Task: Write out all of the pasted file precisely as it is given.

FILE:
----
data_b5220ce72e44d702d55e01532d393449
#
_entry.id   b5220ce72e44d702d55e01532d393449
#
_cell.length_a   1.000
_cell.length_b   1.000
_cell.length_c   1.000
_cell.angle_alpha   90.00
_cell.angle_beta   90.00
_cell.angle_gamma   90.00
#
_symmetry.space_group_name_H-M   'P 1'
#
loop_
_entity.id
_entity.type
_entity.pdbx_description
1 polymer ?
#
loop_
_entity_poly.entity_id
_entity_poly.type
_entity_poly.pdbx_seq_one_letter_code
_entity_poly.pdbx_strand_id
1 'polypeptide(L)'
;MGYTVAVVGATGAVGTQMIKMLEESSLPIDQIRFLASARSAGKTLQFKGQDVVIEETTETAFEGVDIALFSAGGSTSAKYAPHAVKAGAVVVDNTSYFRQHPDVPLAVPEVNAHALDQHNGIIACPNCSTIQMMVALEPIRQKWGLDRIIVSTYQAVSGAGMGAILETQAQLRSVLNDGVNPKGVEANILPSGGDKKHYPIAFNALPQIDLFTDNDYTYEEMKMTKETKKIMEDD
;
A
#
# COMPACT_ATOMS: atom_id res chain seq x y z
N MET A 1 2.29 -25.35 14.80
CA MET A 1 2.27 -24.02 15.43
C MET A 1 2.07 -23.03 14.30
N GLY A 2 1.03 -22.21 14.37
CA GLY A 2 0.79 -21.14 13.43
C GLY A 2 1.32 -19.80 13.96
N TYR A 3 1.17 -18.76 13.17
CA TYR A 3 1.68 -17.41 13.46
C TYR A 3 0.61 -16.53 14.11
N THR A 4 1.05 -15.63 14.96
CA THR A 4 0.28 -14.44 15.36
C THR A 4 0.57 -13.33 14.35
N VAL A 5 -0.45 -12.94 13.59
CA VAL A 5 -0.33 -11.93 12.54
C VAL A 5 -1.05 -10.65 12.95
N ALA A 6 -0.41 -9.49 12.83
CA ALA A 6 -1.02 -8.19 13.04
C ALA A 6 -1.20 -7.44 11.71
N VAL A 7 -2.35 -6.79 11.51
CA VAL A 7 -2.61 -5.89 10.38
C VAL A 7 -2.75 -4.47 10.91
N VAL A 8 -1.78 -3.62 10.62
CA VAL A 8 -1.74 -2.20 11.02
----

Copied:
data_b5220ce72e44d702d55e01532d393449
#
_entry.id   b5220ce72e44d702d55e01532d393449
#
_cell.length_a   1.000
_cell.length_b   1.000
_cell.length_c   1.000
_cell.angle_alpha   90.00
_cell.angle_beta   90.00
_cell.angle_gamma   90.00
#
_symmetry.space_group_name_H-M   'P 1'
#
loop_
_entity.id
_entity.type
_entity.pdbx_description
1 polymer ?
#
loop_
_entity_poly.entity_id
_entity_poly.type
_entity_poly.pdbx_seq_one_letter_code
_entity_poly.pdbx_strand_id
1 'polypeptide(L)'
;MGYTVAVVGATGAVGTQMIKMLEESSLPIDQIRFLASARSAGKTLQFKGQDVVIEETTETAFEGVDIALFSAGGSTSAKYAPHAVKAGAVVVDNTSYFRQHPDVPLAVPEVNAHALDQHNGIIACPNCSTIQMMVALEPIRQKWGLDRIIVSTYQAVSGAGMGAILETQAQLRSVLNDGVNPKGVEANILPSGGDKKHYPIAFNALPQIDLFTDNDYTYEEMKMTKETKKIMEDD
;
A
#
# COMPACT_ATOMS: atom_id res chain seq x y z
N MET A 1 2.29 -25.35 14.80
CA MET A 1 2.27 -24.02 15.43
C MET A 1 2.07 -23.03 14.30
N GLY A 2 1.03 -22.21 14.37
CA GLY A 2 0.79 -21.14 13.43
C GLY A 2 1.32 -19.80 13.96
N TYR A 3 1.17 -18.76 13.17
CA TYR A 3 1.68 -17.41 13.46
C TYR A 3 0.61 -16.53 14.11
N THR A 4 1.05 -15.63 14.96
CA THR A 4 0.28 -14.44 15.36
C THR A 4 0.57 -13.33 14.35
N VAL A 5 -0.45 -12.94 13.59
CA VAL A 5 -0.33 -11.93 12.54
C VAL A 5 -1.05 -10.65 12.95
N ALA A 6 -0.41 -9.49 12.83
CA ALA A 6 -1.02 -8.19 13.04
C ALA A 6 -1.20 -7.44 11.71
N VAL A 7 -2.35 -6.79 11.51
CA VAL A 7 -2.61 -5.89 10.38
C VAL A 7 -2.75 -4.47 10.91
N VAL A 8 -1.78 -3.62 10.62
CA VAL A 8 -1.74 -2.20 11.02